Want to see short videos about key people in water-related NGOs? Well it’s amazing how quickly our database of interviews is building up, as we interview people for both Akvo.tv and WaterCube.tv. WaterCube is Akvo’s joint venture with SIWI and IRC, where we place a cube-like studio, laptops, low cost video cameras and WaterCube reporters into water ‘sector’ events. Our first WaterCube was this summer’s Stockholm World Water Cube, and everyone loved it (see the pictures here). We have plans for more.
Photo: WaterAid’s Girish Menon, director of International Programmes, talks with Akvo’s Thomas Bjelkeman. See a video discussion of his work below. Stockholm World Water Cube, Sweden. 20 August 2009.
Akvo’s finance guru Frederik Claasen described WaterCube.tv as like “a video Linkedin for water”. He was fascinated by the way you can capture people talking about what they do, share it online and link to it or embed it for all kinds of purposes. In most cases we’re putting video interviews of people online who have never had that kind of web profile before, and with others, we’re cracking the institutional facade and presenting a more relaxed face, without the PR advisor in the background.
What gets really exciting is the day when WaterCubes also appear in the communities where Akvo partners are running water and sanitation projects. When you connect ‘experts’ at a water conference through video with engineers and managers in a rural community who are building water pumps, you’ve got to ask a big question – who is the real expert? I think we’re a year or two away from being able to create and film that kind of interaction between field teams and water conferences, but be in no doubt – it will happen.
“When you connect ‘experts’ at a water conference through video with engineers and managers in a rural community who are building water pumps, you’ve got to ask a big question – who is the real expert?”
So how does this kind of video help build understanding? Well here’s just one example – WaterAid. This UK-based campaigning organisation and implementation NGO is a big name but it can often seem very hard to get to know. For those keen to learn more about their work, take a look at these videos:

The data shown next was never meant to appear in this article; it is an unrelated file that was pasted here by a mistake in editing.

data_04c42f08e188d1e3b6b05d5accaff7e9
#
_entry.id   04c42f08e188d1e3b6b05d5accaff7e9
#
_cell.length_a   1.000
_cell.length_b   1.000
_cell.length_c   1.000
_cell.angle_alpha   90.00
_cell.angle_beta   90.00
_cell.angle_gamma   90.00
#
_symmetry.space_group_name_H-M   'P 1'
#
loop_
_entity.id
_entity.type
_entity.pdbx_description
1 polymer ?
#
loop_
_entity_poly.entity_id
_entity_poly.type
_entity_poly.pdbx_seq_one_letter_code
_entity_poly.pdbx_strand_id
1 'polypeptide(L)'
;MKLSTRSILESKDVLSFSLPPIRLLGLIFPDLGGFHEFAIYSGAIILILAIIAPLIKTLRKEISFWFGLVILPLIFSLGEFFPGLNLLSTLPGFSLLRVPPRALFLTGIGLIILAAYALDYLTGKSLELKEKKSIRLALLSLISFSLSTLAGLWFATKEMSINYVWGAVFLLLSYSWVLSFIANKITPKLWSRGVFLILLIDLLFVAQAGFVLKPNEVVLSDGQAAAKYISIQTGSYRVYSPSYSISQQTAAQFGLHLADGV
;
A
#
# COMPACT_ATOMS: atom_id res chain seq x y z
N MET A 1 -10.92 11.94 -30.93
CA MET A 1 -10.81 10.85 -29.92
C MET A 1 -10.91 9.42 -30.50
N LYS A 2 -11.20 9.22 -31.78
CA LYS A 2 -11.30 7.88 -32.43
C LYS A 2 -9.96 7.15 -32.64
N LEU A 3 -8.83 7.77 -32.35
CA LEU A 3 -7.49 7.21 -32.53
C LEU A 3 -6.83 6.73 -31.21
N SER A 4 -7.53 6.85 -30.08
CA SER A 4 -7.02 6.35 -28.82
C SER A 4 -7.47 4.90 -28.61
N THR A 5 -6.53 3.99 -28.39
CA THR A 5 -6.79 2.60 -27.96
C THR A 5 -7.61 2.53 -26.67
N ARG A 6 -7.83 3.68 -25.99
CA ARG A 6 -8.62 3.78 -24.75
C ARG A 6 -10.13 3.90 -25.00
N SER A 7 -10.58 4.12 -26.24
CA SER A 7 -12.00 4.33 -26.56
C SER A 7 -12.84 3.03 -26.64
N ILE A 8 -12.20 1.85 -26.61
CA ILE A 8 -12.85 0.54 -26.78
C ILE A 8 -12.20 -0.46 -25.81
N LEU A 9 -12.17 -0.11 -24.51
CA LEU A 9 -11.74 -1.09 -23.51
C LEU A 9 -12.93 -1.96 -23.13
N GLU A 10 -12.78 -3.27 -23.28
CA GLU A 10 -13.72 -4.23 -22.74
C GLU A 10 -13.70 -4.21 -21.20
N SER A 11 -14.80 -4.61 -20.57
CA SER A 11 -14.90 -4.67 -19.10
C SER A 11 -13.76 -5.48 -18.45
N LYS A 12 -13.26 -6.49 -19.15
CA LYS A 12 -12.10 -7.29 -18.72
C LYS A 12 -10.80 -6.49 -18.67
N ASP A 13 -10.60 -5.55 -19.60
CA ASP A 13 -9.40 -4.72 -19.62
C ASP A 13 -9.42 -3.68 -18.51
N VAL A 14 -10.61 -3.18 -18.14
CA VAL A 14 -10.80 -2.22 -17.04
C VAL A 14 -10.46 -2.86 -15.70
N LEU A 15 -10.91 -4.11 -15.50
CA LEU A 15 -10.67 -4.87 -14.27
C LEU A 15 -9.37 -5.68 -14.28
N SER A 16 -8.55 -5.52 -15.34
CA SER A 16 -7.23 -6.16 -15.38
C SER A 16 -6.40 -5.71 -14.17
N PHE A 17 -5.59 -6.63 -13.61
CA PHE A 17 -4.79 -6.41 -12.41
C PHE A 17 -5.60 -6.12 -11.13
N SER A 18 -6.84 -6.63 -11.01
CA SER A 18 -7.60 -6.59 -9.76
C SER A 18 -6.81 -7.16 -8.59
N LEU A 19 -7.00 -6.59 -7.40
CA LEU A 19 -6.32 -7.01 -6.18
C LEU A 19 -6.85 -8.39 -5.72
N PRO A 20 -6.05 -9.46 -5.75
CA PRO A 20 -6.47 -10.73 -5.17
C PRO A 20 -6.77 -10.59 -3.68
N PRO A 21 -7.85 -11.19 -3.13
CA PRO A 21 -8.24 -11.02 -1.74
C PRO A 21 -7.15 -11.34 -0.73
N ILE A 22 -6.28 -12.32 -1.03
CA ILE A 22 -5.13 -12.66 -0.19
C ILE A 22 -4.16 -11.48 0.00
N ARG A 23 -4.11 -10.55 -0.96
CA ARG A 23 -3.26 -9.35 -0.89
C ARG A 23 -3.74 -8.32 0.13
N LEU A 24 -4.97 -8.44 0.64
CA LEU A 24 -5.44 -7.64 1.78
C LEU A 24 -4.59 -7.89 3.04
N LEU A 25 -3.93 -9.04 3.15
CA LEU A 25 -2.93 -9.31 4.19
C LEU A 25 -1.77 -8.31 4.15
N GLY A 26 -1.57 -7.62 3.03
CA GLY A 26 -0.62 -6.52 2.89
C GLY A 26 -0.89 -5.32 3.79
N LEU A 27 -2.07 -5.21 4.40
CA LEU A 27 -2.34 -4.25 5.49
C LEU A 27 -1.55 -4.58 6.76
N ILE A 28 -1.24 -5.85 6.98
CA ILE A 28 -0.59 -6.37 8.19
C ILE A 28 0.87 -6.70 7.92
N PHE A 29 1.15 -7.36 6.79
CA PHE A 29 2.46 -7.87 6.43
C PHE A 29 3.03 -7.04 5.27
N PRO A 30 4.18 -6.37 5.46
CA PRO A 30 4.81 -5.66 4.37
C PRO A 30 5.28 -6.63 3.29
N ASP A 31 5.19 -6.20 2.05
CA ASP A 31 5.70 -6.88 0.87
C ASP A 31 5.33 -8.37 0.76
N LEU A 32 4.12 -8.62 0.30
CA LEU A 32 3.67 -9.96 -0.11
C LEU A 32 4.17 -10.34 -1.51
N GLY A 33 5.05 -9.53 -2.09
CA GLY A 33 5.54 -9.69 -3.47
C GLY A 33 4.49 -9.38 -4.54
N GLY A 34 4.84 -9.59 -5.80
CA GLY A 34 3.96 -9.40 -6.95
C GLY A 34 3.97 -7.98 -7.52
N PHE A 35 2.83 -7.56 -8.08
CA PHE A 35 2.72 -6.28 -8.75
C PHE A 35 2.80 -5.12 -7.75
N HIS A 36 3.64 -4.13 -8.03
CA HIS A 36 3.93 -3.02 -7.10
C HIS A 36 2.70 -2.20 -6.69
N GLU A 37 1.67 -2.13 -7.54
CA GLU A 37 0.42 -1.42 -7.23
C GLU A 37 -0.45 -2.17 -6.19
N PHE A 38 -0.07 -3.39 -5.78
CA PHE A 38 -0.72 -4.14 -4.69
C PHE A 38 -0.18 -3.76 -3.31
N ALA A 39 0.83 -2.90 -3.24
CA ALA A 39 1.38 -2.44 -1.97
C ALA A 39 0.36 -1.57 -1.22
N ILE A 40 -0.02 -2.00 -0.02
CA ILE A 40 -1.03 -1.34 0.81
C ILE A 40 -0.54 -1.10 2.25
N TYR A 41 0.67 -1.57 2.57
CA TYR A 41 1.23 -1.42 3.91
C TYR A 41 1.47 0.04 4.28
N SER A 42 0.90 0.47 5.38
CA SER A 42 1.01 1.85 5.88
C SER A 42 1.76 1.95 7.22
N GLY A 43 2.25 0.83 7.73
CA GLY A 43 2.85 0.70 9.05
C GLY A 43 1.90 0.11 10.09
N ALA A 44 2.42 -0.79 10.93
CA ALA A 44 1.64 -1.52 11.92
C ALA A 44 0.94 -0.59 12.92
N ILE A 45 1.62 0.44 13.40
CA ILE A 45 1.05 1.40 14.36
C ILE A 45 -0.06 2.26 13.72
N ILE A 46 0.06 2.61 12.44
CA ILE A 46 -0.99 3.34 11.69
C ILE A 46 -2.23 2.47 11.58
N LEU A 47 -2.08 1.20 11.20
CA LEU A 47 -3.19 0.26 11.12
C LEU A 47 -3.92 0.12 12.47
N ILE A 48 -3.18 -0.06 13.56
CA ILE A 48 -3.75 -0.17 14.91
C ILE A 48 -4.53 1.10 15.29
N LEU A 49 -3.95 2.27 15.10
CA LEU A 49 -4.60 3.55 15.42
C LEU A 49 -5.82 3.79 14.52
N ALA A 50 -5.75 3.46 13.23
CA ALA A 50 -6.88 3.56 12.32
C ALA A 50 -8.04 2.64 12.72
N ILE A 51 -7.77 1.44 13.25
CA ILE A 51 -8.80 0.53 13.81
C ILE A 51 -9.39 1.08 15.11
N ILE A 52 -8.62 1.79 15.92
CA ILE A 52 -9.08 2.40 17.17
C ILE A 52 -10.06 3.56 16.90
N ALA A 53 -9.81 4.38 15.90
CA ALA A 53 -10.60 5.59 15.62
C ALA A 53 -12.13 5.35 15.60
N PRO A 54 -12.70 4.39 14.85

Chief executive Barbara Frost explains WaterAid’s overall goals here. She stresses how the organisation focuses heavily on working with local organisations, and their work in local community education. She also emphasises the need for much more investment in sanitation.
In the video below, director of international programmes Girish Menon talks here about the way the water sector shares knowledge and how it can open up. He explains that getting knowledge into the hands of practitioners on the ground is crucial – and the need to connect non-specialist water organisations with the more focused water groups. We talk about how a new generation is looking for online material, rather than booklets and hard-copy manuals. “They’re immensely curious – and they have the energy to actually do that research and that analysis, but they’d rather do it in a fun way, which is having an online resource.”
We’ve also interviewed WaterAid India’s Dr Isha Bhagwat, who talks specifically about problems such as dry bore wells and flouride contamination, and some of the solutions WaterAid supports to tackle these problems – such as rainwater harvesting and watershed management.
See what I mean? Anyone can embed this video themselves in a blog or on a site – including WaterAid themselves. This kind of video will eventually change how organisations interact, share and interconnect. I’ll be sharing more examples of what I mean in the days to come.
Mark Charmer is a co-founder of Akvo.